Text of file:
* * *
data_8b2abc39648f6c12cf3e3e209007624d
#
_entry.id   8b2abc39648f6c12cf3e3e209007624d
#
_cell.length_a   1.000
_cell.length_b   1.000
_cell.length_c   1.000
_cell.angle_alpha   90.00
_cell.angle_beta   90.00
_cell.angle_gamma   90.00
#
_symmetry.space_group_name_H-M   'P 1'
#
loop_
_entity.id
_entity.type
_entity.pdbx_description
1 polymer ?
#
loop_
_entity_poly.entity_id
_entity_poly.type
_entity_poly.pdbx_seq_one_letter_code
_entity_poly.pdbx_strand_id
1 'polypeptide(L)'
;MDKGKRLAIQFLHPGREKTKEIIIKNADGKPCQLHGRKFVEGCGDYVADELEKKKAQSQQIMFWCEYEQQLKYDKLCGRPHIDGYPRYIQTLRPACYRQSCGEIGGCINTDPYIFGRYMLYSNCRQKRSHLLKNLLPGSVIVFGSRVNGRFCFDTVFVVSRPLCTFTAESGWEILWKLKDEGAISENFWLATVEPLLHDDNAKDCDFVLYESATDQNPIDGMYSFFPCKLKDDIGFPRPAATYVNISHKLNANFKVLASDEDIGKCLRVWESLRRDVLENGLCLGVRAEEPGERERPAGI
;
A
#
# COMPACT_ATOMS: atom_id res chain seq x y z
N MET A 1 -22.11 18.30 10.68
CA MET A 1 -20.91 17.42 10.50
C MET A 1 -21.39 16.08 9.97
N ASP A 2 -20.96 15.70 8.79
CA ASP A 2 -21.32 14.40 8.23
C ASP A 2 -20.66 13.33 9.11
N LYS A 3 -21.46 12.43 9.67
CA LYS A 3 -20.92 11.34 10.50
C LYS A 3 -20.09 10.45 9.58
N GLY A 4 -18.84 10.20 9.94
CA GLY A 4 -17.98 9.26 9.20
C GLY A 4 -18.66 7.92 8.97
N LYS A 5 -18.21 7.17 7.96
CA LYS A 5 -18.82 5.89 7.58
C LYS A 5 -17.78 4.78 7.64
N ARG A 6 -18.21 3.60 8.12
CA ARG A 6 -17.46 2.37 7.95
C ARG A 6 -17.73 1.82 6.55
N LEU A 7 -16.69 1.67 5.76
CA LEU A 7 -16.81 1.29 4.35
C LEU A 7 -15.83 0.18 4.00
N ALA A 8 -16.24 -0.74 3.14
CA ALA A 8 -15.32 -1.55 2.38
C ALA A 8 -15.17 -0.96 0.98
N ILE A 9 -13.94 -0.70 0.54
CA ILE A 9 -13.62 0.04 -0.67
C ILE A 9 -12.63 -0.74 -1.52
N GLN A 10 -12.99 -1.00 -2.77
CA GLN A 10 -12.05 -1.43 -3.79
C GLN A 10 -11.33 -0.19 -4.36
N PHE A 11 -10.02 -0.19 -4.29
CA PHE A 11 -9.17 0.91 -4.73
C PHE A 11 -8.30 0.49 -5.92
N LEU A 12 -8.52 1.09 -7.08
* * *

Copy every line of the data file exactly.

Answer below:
data_8b2abc39648f6c12cf3e3e209007624d
#
_entry.id   8b2abc39648f6c12cf3e3e209007624d
#
_cell.length_a   1.000
_cell.length_b   1.000
_cell.length_c   1.000
_cell.angle_alpha   90.00
_cell.angle_beta   90.00
_cell.angle_gamma   90.00
#
_symmetry.space_group_name_H-M   'P 1'
#
loop_
_entity.id
_entity.type
_entity.pdbx_description
1 polymer ?
#
loop_
_entity_poly.entity_id
_entity_poly.type
_entity_poly.pdbx_seq_one_letter_code
_entity_poly.pdbx_strand_id
1 'polypeptide(L)'
;MDKGKRLAIQFLHPGREKTKEIIIKNADGKPCQLHGRKFVEGCGDYVADELEKKKAQSQQIMFWCEYEQQLKYDKLCGRPHIDGYPRYIQTLRPACYRQSCGEIGGCINTDPYIFGRYMLYSNCRQKRSHLLKNLLPGSVIVFGSRVNGRFCFDTVFVVSRPLCTFTAESGWEILWKLKDEGAISENFWLATVEPLLHDDNAKDCDFVLYESATDQNPIDGMYSFFPCKLKDDIGFPRPAATYVNISHKLNANFKVLASDEDIGKCLRVWESLRRDVLENGLCLGVRAEEPGERERPAGI
;
A
#
# COMPACT_ATOMS: atom_id res chain seq x y z
N MET A 1 -22.11 18.30 10.68
CA MET A 1 -20.91 17.42 10.50
C MET A 1 -21.39 16.08 9.97
N ASP A 2 -20.96 15.70 8.79
CA ASP A 2 -21.32 14.40 8.23
C ASP A 2 -20.66 13.33 9.11
N LYS A 3 -21.46 12.43 9.67
CA LYS A 3 -20.92 11.34 10.50
C LYS A 3 -20.09 10.45 9.58
N GLY A 4 -18.84 10.20 9.94
CA GLY A 4 -17.98 9.26 9.20
C GLY A 4 -18.66 7.92 8.97
N LYS A 5 -18.21 7.17 7.96
CA LYS A 5 -18.82 5.89 7.58
C LYS A 5 -17.78 4.78 7.64
N ARG A 6 -18.21 3.60 8.12
CA ARG A 6 -17.46 2.37 7.95
C ARG A 6 -17.73 1.82 6.55
N LEU A 7 -16.69 1.67 5.76
CA LEU A 7 -16.81 1.29 4.35
C LEU A 7 -15.83 0.18 4.00
N ALA A 8 -16.24 -0.74 3.14
CA ALA A 8 -15.32 -1.55 2.38
C ALA A 8 -15.17 -0.96 0.98
N ILE A 9 -13.94 -0.70 0.54
CA ILE A 9 -13.62 0.04 -0.67
C ILE A 9 -12.63 -0.74 -1.52
N GLN A 10 -12.99 -1.00 -2.77
CA GLN A 10 -12.05 -1.43 -3.79
C GLN A 10 -11.33 -0.19 -4.36
N PHE A 11 -10.02 -0.19 -4.29
CA PHE A 11 -9.17 0.91 -4.73
C PHE A 11 -8.30 0.49 -5.92
N LEU A 12 -8.52 1.09 -7.08